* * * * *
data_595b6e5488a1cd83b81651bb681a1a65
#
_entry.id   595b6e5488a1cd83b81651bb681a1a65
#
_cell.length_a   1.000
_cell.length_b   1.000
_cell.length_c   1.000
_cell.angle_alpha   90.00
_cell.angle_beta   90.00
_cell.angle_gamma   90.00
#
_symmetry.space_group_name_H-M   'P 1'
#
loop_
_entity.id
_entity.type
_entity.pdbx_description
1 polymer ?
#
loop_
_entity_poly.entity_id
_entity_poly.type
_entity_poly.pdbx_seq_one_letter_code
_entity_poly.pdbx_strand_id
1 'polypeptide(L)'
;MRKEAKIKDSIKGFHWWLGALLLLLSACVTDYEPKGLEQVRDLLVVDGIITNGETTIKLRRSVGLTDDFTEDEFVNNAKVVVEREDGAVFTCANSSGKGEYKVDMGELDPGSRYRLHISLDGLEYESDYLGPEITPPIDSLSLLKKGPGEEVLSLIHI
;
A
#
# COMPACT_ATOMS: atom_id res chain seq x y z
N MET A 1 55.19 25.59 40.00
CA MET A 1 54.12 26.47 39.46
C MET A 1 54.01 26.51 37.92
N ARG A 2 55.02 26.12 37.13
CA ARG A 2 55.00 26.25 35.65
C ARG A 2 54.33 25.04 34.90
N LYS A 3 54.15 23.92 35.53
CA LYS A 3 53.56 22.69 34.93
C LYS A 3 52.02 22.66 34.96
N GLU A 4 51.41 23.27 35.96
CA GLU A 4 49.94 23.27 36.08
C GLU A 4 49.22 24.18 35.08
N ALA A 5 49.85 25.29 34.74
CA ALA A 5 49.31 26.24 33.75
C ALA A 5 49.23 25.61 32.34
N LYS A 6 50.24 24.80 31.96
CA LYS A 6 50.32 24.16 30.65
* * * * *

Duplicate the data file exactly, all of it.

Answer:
data_595b6e5488a1cd83b81651bb681a1a65
#
_entry.id   595b6e5488a1cd83b81651bb681a1a65
#
_cell.length_a   1.000
_cell.length_b   1.000
_cell.length_c   1.000
_cell.angle_alpha   90.00
_cell.angle_beta   90.00
_cell.angle_gamma   90.00
#
_symmetry.space_group_name_H-M   'P 1'
#
loop_
_entity.id
_entity.type
_entity.pdbx_description
1 polymer ?
#
loop_
_entity_poly.entity_id
_entity_poly.type
_entity_poly.pdbx_seq_one_letter_code
_entity_poly.pdbx_strand_id
1 'polypeptide(L)'
;MRKEAKIKDSIKGFHWWLGALLLLLSACVTDYEPKGLEQVRDLLVVDGIITNGETTIKLRRSVGLTDDFTEDEFVNNAKVVVEREDGAVFTCANSSGKGEYKVDMGELDPGSRYRLHISLDGLEYESDYLGPEITPPIDSLSLLKKGPGEEVLSLIHI
;
A
#
# COMPACT_ATOMS: atom_id res chain seq x y z
N MET A 1 55.19 25.59 40.00
CA MET A 1 54.12 26.47 39.46
C MET A 1 54.01 26.51 37.92
N ARG A 2 55.02 26.12 37.13
CA ARG A 2 55.00 26.25 35.65
C ARG A 2 54.33 25.04 34.90
N LYS A 3 54.15 23.92 35.53
CA LYS A 3 53.56 22.69 34.93
C LYS A 3 52.02 22.66 34.96
N GLU A 4 51.41 23.27 35.96
CA GLU A 4 49.94 23.27 36.08
C GLU A 4 49.22 24.18 35.08
N ALA A 5 49.85 25.29 34.74
CA ALA A 5 49.31 26.24 33.75
C ALA A 5 49.23 25.61 32.34
N LYS A 6 50.24 24.80 31.96
CA LYS A 6 50.32 24.16 30.65